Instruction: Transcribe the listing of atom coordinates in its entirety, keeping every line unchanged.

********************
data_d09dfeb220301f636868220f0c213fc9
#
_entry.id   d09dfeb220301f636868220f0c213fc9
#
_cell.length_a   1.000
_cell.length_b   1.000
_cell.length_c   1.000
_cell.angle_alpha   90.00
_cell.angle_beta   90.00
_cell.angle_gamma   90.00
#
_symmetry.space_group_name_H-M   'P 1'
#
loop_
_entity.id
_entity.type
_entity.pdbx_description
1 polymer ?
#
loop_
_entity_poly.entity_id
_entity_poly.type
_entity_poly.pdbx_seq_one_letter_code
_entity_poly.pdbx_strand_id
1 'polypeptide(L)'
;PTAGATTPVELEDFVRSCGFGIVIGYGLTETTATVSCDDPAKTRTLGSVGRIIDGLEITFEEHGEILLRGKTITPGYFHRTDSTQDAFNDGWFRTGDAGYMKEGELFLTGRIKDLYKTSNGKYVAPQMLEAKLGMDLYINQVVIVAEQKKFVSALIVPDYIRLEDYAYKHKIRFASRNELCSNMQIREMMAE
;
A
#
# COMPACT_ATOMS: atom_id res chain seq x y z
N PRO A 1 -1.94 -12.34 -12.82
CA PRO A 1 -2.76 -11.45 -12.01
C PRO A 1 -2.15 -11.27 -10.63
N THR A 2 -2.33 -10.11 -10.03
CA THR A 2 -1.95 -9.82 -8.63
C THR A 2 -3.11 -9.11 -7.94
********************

data_d09dfeb220301f636868220f0c213fc9
#
_entry.id   d09dfeb220301f636868220f0c213fc9
#
_cell.length_a   1.000
_cell.length_b   1.000
_cell.length_c   1.000
_cell.angle_alpha   90.00
_cell.angle_beta   90.00
_cell.angle_gamma   90.00
#
_symmetry.space_group_name_H-M   'P 1'
#
loop_
_entity.id
_entity.type
_entity.pdbx_description
1 polymer ?
#
loop_
_entity_poly.entity_id
_entity_poly.type
_entity_poly.pdbx_seq_one_letter_code
_entity_poly.pdbx_strand_id
1 'polypeptide(L)'
;PTAGATTPVELEDFVRSCGFGIVIGYGLTETTATVSCDDPAKTRTLGSVGRIIDGLEITFEEHGEILLRGKTITPGYFHRTDSTQDAFNDGWFRTGDAGYMKEGELFLTGRIKDLYKTSNGKYVAPQMLEAKLGMDLYINQVVIVAEQKKFVSALIVPDYIRLEDYAYKHKIRFASRNELCSNMQIREMMAE
;
A
#
# COMPACT_ATOMS: atom_id res chain seq x y z
N PRO A 1 -1.94 -12.34 -12.82
CA PRO A 1 -2.76 -11.45 -12.01
C PRO A 1 -2.15 -11.27 -10.63
N THR A 2 -2.33 -10.11 -10.03
CA THR A 2 -1.95 -9.82 -8.63
C THR A 2 -3.11 -9.11 -7.94